“Dust me off like a jar of fire, declare me as your friend. It’s been done before, and we’re doing it now, and I’m sure it’s not the end.” It’s a small remark in the song, but out of context, it defines Welles’ entire approach to rock and roll – and searing debut record – to a tee. Due for official release tomorrow (June 15), Red Trees and White Trashes is one of the purest and most promising rock albums we’ve encountered in recent years…and best of all, you can tell it was never trying to be. Jesse Wells, the mind behind the music, doesn’t deem himself a visionary or “the new” anything, and shrugs off such superlatives from recent press with disgusted amusement. Against his wishes, though, the intense musicality packed into his 13-track debut might make it difficult to avoid being placed on a pedestal. What we’ve got here is truly a jar of fire. If you dust it off, as he suggests, and peer into the flames, you’ll be amazed at what you find.
There’s something strikingly raw about Red Trees and White Trashes; no part of it even feels planned or constructed. His ruthless guitar work and pulse-resetting progressions are closer in spirit to a howl at the moon than a series of notes and chords. It’s an album whose brutally-honest lyrics sound familiar the first time you hear them, like feelings ripped from your own subconscious. It’s a research-with-no-results kind of album, with material that’s so strong, you assume he must be covering some classic rock song – only to find again and again that it’s his own. It’s an album that makes you race to pre-order the vinyl, realizing it might be difficult to find if you don’t jump on it before the rest of the rock-loving populous does. It’s a fast injection of medicine you didn’t know you needed. It’s daunting to decide which parts to analyze first. It’s not even accurate to describe certain songs as highlights when all of them are so compelling. It’s that good.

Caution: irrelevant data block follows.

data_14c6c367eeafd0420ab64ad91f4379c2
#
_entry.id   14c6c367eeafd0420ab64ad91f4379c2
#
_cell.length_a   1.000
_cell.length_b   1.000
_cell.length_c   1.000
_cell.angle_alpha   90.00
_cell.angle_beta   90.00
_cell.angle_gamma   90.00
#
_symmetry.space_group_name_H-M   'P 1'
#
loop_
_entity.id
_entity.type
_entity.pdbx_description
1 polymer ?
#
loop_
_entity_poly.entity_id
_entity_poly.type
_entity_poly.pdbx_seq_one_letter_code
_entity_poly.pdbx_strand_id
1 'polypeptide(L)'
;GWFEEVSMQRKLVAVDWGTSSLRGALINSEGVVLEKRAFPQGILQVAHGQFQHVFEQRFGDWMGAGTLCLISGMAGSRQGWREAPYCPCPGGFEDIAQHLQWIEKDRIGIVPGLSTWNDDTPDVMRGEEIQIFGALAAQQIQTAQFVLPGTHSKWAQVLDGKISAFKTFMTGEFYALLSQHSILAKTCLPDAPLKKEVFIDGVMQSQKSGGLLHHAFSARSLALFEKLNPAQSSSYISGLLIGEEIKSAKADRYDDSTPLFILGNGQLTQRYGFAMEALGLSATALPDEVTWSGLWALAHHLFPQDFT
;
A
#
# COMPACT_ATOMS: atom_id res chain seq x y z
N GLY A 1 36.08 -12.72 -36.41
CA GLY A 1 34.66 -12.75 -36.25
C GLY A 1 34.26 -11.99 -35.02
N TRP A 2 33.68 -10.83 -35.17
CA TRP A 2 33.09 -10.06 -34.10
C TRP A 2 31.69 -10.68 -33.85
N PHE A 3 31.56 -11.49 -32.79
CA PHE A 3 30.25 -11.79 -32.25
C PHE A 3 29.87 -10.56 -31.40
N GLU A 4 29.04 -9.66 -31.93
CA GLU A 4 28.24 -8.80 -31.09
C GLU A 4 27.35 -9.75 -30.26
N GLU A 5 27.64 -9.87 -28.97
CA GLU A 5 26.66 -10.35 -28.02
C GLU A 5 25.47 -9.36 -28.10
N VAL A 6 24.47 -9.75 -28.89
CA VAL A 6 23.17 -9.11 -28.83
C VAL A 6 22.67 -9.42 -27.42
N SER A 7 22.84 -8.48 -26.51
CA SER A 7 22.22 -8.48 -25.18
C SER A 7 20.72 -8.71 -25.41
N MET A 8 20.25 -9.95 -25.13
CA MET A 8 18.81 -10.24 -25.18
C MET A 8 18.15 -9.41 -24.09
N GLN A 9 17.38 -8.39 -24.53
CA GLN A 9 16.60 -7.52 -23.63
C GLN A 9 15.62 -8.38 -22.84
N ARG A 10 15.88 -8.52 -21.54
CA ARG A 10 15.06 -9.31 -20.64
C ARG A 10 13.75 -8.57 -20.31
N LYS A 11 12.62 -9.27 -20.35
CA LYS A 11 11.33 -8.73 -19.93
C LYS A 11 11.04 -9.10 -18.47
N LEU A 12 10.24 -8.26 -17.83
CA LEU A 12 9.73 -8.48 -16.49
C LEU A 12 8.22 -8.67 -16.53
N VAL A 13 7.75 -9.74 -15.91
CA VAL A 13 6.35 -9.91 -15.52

When we first interviewed Welles last year, the band was only four weeks old, and their message was impenetrably simple: “We just make rock and roll music.” Having caught up with Jesse again this week (full in-depth interview coming soon to P&W), it’s unsurprising and refreshing that nothing at all has changed – even as the new songs are being excavated and handled like diamonds by critics and fans. Early-released singles like “Life Like Mine,” “Seventeen,” and “Rock N Roll,” as well as “Codeine,” “Hold Me Like I’m Leaving,” “Into Ashes,” and “Are You Feeling Like Me” from last year’s EP, already feel like staples of a proper rock playlist, each dripping with his husky yet tender vocals and velvety, vintage-rock riffs. Album opener “How Sweet It Is to Love” and other fresh cuts “Do You Know How to Fuck,” “Seasons,” “Crush 19,” “Summer” and “9.8” (plus a vital and shreddy “Interlude”) are overwhelmingly good additions, tying all the rest together like tightly-knotted twine. The album’s title, Red Trees and White Trashes, comes from the end of “Seventeen,” but it runs a bit deeper than that, as Jesse explained when we spoke.
“If you were to walk with me through my life, it would be through the red trees that I just grew up all around, and white trash – which I feel like I belong to,” said the Ozark, Arkansas native. “I lived in a town that many people in the country would drive through and go, ‘Wow, it’s a cute little town. A lot of white trash.’ And then they’d just keep driving. There are entire states that are like that. So I’m self-aware of that perception. And I just felt like this entire album, with all the words I put in, was about all the wild shit I did back in Arkansas. If you’re going to be listening to it, you’re going to be stepping through my life…so why not name it after the place you’re stepping into? It’s a journey; you’re listening through red trees and white trashes. Because that’s me; I’m red trees and white trashes.”
Article: Olivia Isenhart
Photos: Shayne Hanley